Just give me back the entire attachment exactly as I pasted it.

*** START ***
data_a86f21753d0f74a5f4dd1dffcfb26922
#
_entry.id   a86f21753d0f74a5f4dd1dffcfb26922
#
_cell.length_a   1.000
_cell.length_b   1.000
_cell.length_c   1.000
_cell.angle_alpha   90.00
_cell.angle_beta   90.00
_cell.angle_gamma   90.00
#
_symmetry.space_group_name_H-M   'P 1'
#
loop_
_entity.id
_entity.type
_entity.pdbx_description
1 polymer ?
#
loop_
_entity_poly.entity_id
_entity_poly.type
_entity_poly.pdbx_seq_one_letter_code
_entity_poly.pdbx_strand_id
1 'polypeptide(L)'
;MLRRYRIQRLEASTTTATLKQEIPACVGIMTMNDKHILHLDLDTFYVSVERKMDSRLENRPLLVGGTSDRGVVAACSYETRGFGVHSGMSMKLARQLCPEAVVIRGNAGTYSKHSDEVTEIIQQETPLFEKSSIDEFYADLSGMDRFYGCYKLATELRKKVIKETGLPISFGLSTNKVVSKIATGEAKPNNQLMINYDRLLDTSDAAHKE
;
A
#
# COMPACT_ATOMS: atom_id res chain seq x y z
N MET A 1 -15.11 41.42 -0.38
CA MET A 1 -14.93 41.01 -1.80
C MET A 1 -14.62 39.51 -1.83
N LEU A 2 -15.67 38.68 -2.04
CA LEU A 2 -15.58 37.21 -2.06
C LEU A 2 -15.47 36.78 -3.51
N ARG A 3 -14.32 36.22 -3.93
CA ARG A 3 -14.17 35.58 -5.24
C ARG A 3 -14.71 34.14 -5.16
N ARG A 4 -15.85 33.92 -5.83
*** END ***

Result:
data_a86f21753d0f74a5f4dd1dffcfb26922
#
_entry.id   a86f21753d0f74a5f4dd1dffcfb26922
#
_cell.length_a   1.000
_cell.length_b   1.000
_cell.length_c   1.000
_cell.angle_alpha   90.00
_cell.angle_beta   90.00
_cell.angle_gamma   90.00
#
_symmetry.space_group_name_H-M   'P 1'
#
loop_
_entity.id
_entity.type
_entity.pdbx_description
1 polymer ?
#
loop_
_entity_poly.entity_id
_entity_poly.type
_entity_poly.pdbx_seq_one_letter_code
_entity_poly.pdbx_strand_id
1 'polypeptide(L)'
;MLRRYRIQRLEASTTTATLKQEIPACVGIMTMNDKHILHLDLDTFYVSVERKMDSRLENRPLLVGGTSDRGVVAACSYETRGFGVHSGMSMKLARQLCPEAVVIRGNAGTYSKHSDEVTEIIQQETPLFEKSSIDEFYADLSGMDRFYGCYKLATELRKKVIKETGLPISFGLSTNKVVSKIATGEAKPNNQLMINYDRLLDTSDAAHKE
;
A
#
# COMPACT_ATOMS: atom_id res chain seq x y z
N MET A 1 -15.11 41.42 -0.38
CA MET A 1 -14.93 41.01 -1.80
C MET A 1 -14.62 39.51 -1.83
N LEU A 2 -15.67 38.68 -2.04
CA LEU A 2 -15.58 37.21 -2.06
C LEU A 2 -15.47 36.78 -3.51
N ARG A 3 -14.32 36.22 -3.93
CA ARG A 3 -14.17 35.58 -5.24
C ARG A 3 -14.71 34.14 -5.16
N ARG A 4 -15.85 33.92 -5.83